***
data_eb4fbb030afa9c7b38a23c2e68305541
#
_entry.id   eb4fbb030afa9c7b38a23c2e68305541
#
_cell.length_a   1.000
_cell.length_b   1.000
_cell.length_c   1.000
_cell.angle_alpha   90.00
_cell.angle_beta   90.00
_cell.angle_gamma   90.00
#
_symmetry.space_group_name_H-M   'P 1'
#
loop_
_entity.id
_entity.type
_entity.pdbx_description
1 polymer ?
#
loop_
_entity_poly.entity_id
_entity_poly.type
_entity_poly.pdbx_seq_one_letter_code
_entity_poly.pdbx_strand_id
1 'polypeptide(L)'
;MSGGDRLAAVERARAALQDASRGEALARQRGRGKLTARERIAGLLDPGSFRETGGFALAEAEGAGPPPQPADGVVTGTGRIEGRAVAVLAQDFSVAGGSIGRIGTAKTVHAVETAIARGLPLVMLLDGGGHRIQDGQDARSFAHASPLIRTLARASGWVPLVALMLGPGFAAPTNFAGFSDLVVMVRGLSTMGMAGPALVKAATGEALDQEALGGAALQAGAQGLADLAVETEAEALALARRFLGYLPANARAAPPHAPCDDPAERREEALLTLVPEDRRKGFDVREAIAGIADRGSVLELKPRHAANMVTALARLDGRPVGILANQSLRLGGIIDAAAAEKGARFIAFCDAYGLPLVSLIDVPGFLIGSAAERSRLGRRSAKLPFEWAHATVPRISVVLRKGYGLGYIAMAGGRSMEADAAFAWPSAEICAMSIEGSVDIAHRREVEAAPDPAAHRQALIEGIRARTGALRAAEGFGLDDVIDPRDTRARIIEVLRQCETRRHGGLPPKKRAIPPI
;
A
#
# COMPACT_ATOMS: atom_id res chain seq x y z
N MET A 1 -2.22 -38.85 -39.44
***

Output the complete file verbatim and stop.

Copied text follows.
data_eb4fbb030afa9c7b38a23c2e68305541
#
_entry.id   eb4fbb030afa9c7b38a23c2e68305541
#
_cell.length_a   1.000
_cell.length_b   1.000
_cell.length_c   1.000
_cell.angle_alpha   90.00
_cell.angle_beta   90.00
_cell.angle_gamma   90.00
#
_symmetry.space_group_name_H-M   'P 1'
#
loop_
_entity.id
_entity.type
_entity.pdbx_description
1 polymer ?
#
loop_
_entity_poly.entity_id
_entity_poly.type
_entity_poly.pdbx_seq_one_letter_code
_entity_poly.pdbx_strand_id
1 'polypeptide(L)'
;MSGGDRLAAVERARAALQDASRGEALARQRGRGKLTARERIAGLLDPGSFRETGGFALAEAEGAGPPPQPADGVVTGTGRIEGRAVAVLAQDFSVAGGSIGRIGTAKTVHAVETAIARGLPLVMLLDGGGHRIQDGQDARSFAHASPLIRTLARASGWVPLVALMLGPGFAAPTNFAGFSDLVVMVRGLSTMGMAGPALVKAATGEALDQEALGGAALQAGAQGLADLAVETEAEALALARRFLGYLPANARAAPPHAPCDDPAERREEALLTLVPEDRRKGFDVREAIAGIADRGSVLELKPRHAANMVTALARLDGRPVGILANQSLRLGGIIDAAAAEKGARFIAFCDAYGLPLVSLIDVPGFLIGSAAERSRLGRRSAKLPFEWAHATVPRISVVLRKGYGLGYIAMAGGRSMEADAAFAWPSAEICAMSIEGSVDIAHRREVEAAPDPAAHRQALIEGIRARTGALRAAEGFGLDDVIDPRDTRARIIEVLRQCETRRHGGLPPKKRAIPPI
;
A
#
# COMPACT_ATOMS: atom_id res chain seq x y z
N MET A 1 -2.22 -38.85 -39.44